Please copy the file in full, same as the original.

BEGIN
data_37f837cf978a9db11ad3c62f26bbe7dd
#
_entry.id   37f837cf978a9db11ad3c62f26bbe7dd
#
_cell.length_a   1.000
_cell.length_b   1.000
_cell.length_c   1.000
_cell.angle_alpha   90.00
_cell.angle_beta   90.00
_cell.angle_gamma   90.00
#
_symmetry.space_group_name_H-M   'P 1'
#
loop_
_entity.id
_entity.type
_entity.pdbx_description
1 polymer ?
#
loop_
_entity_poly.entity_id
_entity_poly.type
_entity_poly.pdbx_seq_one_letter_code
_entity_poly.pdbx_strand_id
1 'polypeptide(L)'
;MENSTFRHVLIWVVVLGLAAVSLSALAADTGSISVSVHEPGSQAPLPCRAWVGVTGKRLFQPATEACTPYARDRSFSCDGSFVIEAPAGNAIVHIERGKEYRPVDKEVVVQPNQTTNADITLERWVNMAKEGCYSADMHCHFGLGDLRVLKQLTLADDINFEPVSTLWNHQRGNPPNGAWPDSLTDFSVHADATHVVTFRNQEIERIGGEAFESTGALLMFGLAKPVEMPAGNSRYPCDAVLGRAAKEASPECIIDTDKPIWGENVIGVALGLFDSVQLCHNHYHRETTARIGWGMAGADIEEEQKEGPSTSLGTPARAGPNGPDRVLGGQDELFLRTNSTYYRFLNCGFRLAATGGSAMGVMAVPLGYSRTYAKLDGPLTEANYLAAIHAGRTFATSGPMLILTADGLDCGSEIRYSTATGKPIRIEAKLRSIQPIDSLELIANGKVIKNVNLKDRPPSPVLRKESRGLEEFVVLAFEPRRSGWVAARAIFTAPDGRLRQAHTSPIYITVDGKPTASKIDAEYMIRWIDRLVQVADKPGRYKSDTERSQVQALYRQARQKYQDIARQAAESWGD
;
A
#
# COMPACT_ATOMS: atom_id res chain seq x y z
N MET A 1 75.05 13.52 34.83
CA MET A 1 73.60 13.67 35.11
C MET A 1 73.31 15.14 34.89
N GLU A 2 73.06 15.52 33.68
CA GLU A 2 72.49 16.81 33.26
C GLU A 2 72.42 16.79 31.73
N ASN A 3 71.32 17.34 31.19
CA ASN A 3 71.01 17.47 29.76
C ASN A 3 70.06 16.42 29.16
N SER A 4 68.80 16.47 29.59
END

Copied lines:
data_37f837cf978a9db11ad3c62f26bbe7dd
#
_entry.id   37f837cf978a9db11ad3c62f26bbe7dd
#
_cell.length_a   1.000
_cell.length_b   1.000
_cell.length_c   1.000
_cell.angle_alpha   90.00
_cell.angle_beta   90.00
_cell.angle_gamma   90.00
#
_symmetry.space_group_name_H-M   'P 1'
#
loop_
_entity.id
_entity.type
_entity.pdbx_description
1 polymer ?
#
loop_
_entity_poly.entity_id
_entity_poly.type
_entity_poly.pdbx_seq_one_letter_code
_entity_poly.pdbx_strand_id
1 'polypeptide(L)'
;MENSTFRHVLIWVVVLGLAAVSLSALAADTGSISVSVHEPGSQAPLPCRAWVGVTGKRLFQPATEACTPYARDRSFSCDGSFVIEAPAGNAIVHIERGKEYRPVDKEVVVQPNQTTNADITLERWVNMAKEGCYSADMHCHFGLGDLRVLKQLTLADDINFEPVSTLWNHQRGNPPNGAWPDSLTDFSVHADATHVVTFRNQEIERIGGEAFESTGALLMFGLAKPVEMPAGNSRYPCDAVLGRAAKEASPECIIDTDKPIWGENVIGVALGLFDSVQLCHNHYHRETTARIGWGMAGADIEEEQKEGPSTSLGTPARAGPNGPDRVLGGQDELFLRTNSTYYRFLNCGFRLAATGGSAMGVMAVPLGYSRTYAKLDGPLTEANYLAAIHAGRTFATSGPMLILTADGLDCGSEIRYSTATGKPIRIEAKLRSIQPIDSLELIANGKVIKNVNLKDRPPSPVLRKESRGLEEFVVLAFEPRRSGWVAARAIFTAPDGRLRQAHTSPIYITVDGKPTASKIDAEYMIRWIDRLVQVADKPGRYKSDTERSQVQALYRQARQKYQDIARQAAESWGD
;
A
#
# COMPACT_ATOMS: atom_id res chain seq x y z
N MET A 1 75.05 13.52 34.83
CA MET A 1 73.60 13.67 35.11
C MET A 1 73.31 15.14 34.89
N GLU A 2 73.06 15.52 33.68
CA GLU A 2 72.49 16.81 33.26
C GLU A 2 72.42 16.79 31.73
N ASN A 3 71.32 17.34 31.19
CA ASN A 3 71.01 17.47 29.76
C ASN A 3 70.06 16.42 29.16
N SER A 4 68.80 16.47 29.59